World Mobile Launches Balloon Internet in Zanzibar

World Mobile Launches Balloon Internet in Zanzibar

In January, Google announced it’s winding down Loon, a balloon internet project the tech giant had been working on for years. Loon was designed to provide affordable internet for the underserved, particularly in Africa.

But Loon’s balloon internet project was up against Elon Musk’s Starlink and Jeff Bezos’ Kuiper – all satellite internet projects with the same ambition, to provide affordable internet for all. At the collapse of Loon, the goal of providing affordable internet for the underserved was left for the satellite companies to fulfill – balloons were out of the question until now that another company is launching a balloon internet service.

World Mobile has announced the launch of its unique hybrid mobile network which is supported by low altitude platform balloons in Zanzibar. The company says it plans to roll-out its innovative service providing reliable mobile internet to more people at lower cost across African. These balloons act as floating cellular base stations transmitting radio signals to ground stations and personal devices.

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World Mobile CEO Micky Watkins said the launch will make Zanzibar world’s first smart region.

“We want to help create a world where everyone can access affordable connectivity, a world where economic freedom is a truth, and a world where people are able to jump on the opportunities that internet creates. Zanzibar will become the world’s first smart region powered by World Mobile, connecting businesses, schools, and society as a whole,” he said.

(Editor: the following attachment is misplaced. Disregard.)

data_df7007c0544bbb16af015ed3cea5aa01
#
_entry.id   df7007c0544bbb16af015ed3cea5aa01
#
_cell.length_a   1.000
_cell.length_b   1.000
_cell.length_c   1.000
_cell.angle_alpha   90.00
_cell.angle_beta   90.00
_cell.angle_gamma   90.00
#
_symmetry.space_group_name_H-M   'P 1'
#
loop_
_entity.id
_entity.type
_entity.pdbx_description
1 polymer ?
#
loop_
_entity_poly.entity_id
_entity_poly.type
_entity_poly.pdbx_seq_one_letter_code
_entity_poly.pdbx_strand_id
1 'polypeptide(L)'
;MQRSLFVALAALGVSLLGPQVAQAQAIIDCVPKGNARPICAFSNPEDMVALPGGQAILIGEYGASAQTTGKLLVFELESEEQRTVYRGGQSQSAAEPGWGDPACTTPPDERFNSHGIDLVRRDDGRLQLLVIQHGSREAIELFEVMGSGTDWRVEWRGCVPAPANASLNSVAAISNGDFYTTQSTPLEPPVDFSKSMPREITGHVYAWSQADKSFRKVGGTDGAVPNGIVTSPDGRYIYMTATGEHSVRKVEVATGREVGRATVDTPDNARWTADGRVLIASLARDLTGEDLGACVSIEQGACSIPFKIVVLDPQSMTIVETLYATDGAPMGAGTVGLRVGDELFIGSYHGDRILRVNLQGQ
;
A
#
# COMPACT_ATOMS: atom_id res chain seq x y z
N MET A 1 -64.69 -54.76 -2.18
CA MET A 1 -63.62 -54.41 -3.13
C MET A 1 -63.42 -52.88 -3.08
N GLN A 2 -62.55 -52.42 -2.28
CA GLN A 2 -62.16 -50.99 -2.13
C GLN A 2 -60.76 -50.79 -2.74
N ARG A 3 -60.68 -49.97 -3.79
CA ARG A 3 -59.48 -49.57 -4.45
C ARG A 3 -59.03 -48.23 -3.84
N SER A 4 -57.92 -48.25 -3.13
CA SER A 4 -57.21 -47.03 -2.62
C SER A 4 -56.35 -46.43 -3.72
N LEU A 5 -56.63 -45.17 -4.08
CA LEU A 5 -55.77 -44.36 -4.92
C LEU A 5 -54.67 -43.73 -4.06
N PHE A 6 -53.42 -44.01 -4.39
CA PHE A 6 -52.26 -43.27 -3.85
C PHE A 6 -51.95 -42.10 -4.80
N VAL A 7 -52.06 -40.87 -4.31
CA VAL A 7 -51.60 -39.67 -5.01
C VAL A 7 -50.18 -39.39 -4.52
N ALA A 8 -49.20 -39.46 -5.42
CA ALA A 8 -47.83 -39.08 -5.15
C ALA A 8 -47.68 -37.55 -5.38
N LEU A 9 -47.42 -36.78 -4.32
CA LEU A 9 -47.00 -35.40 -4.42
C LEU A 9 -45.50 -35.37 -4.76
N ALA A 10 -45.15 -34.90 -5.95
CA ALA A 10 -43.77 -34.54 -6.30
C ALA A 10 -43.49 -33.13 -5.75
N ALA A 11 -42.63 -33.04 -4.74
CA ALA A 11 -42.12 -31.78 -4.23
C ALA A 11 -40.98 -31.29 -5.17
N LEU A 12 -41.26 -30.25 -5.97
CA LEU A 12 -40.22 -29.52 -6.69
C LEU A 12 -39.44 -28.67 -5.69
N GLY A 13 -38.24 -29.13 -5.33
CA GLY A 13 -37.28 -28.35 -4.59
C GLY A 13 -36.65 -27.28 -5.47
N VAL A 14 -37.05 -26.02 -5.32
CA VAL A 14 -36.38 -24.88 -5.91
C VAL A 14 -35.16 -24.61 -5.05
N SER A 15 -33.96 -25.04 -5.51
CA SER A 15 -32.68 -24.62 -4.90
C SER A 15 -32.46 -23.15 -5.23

This ambitious project comes after a successful $40 million funding round and seeks to deliver access to the digital economy for over a million customers by the end of 2023. It also represents the first step in a mission to help bring nearly four billion people online before 2030, in line with the UN and World Bank’s sustainable development goals.

The company says the balloons are the first to officially launch in Africa for commercial use, providing a more cost-effective way to provide digital connection to people compared to rolling out legacy internet infrastructure. Beyond Zanzibar, World Mobile is in discussions with government officials in Tanzania and Kenya, as well as other territories underserviced by traditional mobile operators.

It plans to have 20 mesh sites – local WiFi nodes – rolled out by January 2022 and 120 sites during the first six months of 2022 including the first aerostat balloon launch. Although, given the failures of Alphabet’s Project Loon which shut down in early 2021, these goals seem unlikely.

The rollout will cover approximately 75% of Unguja Island and provide access to the wider digital economy including communications, e-commerce, finance, healthcare, and education to the islands’ almost 900 000 inhabitants.

The remotely controlled aerostat balloons are powered by solar panels, inflated by helium, and tethered to the ground.

World Mobile says it already has agreements in place with the Zanzibarian government to provide connectivity for three hundred schools, and a four-step plan is in place to unlock Zanzibar’s Blue Economy, across marine industries. It is hoped that this time, the balloon internet project will live up to its purpose.

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